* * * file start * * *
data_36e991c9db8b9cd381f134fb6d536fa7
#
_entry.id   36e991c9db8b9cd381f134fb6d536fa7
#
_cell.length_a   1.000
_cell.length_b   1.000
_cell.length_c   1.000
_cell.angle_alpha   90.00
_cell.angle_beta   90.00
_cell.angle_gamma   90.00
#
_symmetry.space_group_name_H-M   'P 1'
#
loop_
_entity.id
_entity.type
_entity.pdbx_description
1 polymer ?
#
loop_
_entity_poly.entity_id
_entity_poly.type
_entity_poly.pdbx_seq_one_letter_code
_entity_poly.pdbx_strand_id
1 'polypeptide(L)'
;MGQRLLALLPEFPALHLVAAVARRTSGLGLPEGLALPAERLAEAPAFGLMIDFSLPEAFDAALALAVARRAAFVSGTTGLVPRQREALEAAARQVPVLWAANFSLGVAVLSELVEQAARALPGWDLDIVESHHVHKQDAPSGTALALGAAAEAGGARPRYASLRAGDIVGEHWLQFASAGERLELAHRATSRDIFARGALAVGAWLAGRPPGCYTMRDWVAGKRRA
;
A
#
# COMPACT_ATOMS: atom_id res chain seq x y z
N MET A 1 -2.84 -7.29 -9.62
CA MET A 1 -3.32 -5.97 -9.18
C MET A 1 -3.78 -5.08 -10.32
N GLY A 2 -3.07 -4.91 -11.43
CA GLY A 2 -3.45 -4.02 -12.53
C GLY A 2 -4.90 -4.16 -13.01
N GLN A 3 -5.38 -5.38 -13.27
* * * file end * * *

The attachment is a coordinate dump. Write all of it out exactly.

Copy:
data_36e991c9db8b9cd381f134fb6d536fa7
#
_entry.id   36e991c9db8b9cd381f134fb6d536fa7
#
_cell.length_a   1.000
_cell.length_b   1.000
_cell.length_c   1.000
_cell.angle_alpha   90.00
_cell.angle_beta   90.00
_cell.angle_gamma   90.00
#
_symmetry.space_group_name_H-M   'P 1'
#
loop_
_entity.id
_entity.type
_entity.pdbx_description
1 polymer ?
#
loop_
_entity_poly.entity_id
_entity_poly.type
_entity_poly.pdbx_seq_one_letter_code
_entity_poly.pdbx_strand_id
1 'polypeptide(L)'
;MGQRLLALLPEFPALHLVAAVARRTSGLGLPEGLALPAERLAEAPAFGLMIDFSLPEAFDAALALAVARRAAFVSGTTGLVPRQREALEAAARQVPVLWAANFSLGVAVLSELVEQAARALPGWDLDIVESHHVHKQDAPSGTALALGAAAEAGGARPRYASLRAGDIVGEHWLQFASAGERLELAHRATSRDIFARGALAVGAWLAGRPPGCYTMRDWVAGKRRA
;
A
#
# COMPACT_ATOMS: atom_id res chain seq x y z
N MET A 1 -2.84 -7.29 -9.62
CA MET A 1 -3.32 -5.97 -9.18
C MET A 1 -3.78 -5.08 -10.32
N GLY A 2 -3.07 -4.91 -11.43
CA GLY A 2 -3.45 -4.02 -12.53
C GLY A 2 -4.90 -4.16 -13.01
N GLN A 3 -5.38 -5.38 -13.27